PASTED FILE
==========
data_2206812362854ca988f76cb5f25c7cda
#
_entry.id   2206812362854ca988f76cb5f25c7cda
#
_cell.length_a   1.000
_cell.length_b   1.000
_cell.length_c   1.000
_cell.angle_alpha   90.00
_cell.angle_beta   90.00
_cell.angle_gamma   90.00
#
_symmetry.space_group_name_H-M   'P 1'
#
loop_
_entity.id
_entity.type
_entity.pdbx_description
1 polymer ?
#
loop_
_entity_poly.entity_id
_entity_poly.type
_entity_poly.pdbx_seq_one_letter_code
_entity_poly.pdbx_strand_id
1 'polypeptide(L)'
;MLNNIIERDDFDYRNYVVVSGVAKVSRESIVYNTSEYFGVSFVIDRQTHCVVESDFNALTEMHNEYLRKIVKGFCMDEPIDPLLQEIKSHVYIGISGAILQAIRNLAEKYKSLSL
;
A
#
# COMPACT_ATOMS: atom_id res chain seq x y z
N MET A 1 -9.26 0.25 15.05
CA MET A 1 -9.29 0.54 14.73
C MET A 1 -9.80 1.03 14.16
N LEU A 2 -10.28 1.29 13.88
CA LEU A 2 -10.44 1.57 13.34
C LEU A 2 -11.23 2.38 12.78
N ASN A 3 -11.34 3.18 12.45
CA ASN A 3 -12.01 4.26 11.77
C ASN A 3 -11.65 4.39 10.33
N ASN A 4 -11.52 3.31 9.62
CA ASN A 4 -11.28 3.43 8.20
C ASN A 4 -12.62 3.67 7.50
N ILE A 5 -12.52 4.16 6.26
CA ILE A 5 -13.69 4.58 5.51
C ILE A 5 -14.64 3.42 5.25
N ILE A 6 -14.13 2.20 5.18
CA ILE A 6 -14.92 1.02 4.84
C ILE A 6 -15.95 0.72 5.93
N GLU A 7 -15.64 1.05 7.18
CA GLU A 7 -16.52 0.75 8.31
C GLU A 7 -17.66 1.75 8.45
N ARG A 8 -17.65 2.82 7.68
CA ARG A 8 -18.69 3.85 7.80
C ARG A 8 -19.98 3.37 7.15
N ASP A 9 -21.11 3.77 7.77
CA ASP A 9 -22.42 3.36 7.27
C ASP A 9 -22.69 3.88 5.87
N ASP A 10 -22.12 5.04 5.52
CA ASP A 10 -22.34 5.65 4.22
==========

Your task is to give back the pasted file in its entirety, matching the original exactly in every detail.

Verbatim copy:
data_2206812362854ca988f76cb5f25c7cda
#
_entry.id   2206812362854ca988f76cb5f25c7cda
#
_cell.length_a   1.000
_cell.length_b   1.000
_cell.length_c   1.000
_cell.angle_alpha   90.00
_cell.angle_beta   90.00
_cell.angle_gamma   90.00
#
_symmetry.space_group_name_H-M   'P 1'
#
loop_
_entity.id
_entity.type
_entity.pdbx_description
1 polymer ?
#
loop_
_entity_poly.entity_id
_entity_poly.type
_entity_poly.pdbx_seq_one_letter_code
_entity_poly.pdbx_strand_id
1 'polypeptide(L)'
;MLNNIIERDDFDYRNYVVVSGVAKVSRESIVYNTSEYFGVSFVIDRQTHCVVESDFNALTEMHNEYLRKIVKGFCMDEPIDPLLQEIKSHVYIGISGAILQAIRNLAEKYKSLSL
;
A
#
# COMPACT_ATOMS: atom_id res chain seq x y z
N MET A 1 -9.26 0.25 15.05
CA MET A 1 -9.29 0.54 14.73
C MET A 1 -9.80 1.03 14.16
N LEU A 2 -10.28 1.29 13.88
CA LEU A 2 -10.44 1.57 13.34
C LEU A 2 -11.23 2.38 12.78
N ASN A 3 -11.34 3.18 12.45
CA ASN A 3 -12.01 4.26 11.77
C ASN A 3 -11.65 4.39 10.33
N ASN A 4 -11.52 3.31 9.62
CA ASN A 4 -11.28 3.43 8.20
C ASN A 4 -12.62 3.67 7.50
N ILE A 5 -12.52 4.16 6.26
CA ILE A 5 -13.69 4.58 5.51
C ILE A 5 -14.64 3.42 5.25
N ILE A 6 -14.13 2.20 5.18
CA ILE A 6 -14.92 1.02 4.84
C ILE A 6 -15.95 0.72 5.93
N GLU A 7 -15.64 1.05 7.18
CA GLU A 7 -16.52 0.75 8.31
C GLU A 7 -17.66 1.75 8.45
N ARG A 8 -17.65 2.82 7.68
CA ARG A 8 -18.69 3.85 7.80
C ARG A 8 -19.98 3.37 7.15
N ASP A 9 -21.11 3.77 7.77
CA ASP A 9 -22.42 3.36 7.27
C ASP A 9 -22.69 3.88 5.87
N ASP A 10 -22.12 5.04 5.52
CA ASP A 10 -22.34 5.65 4.22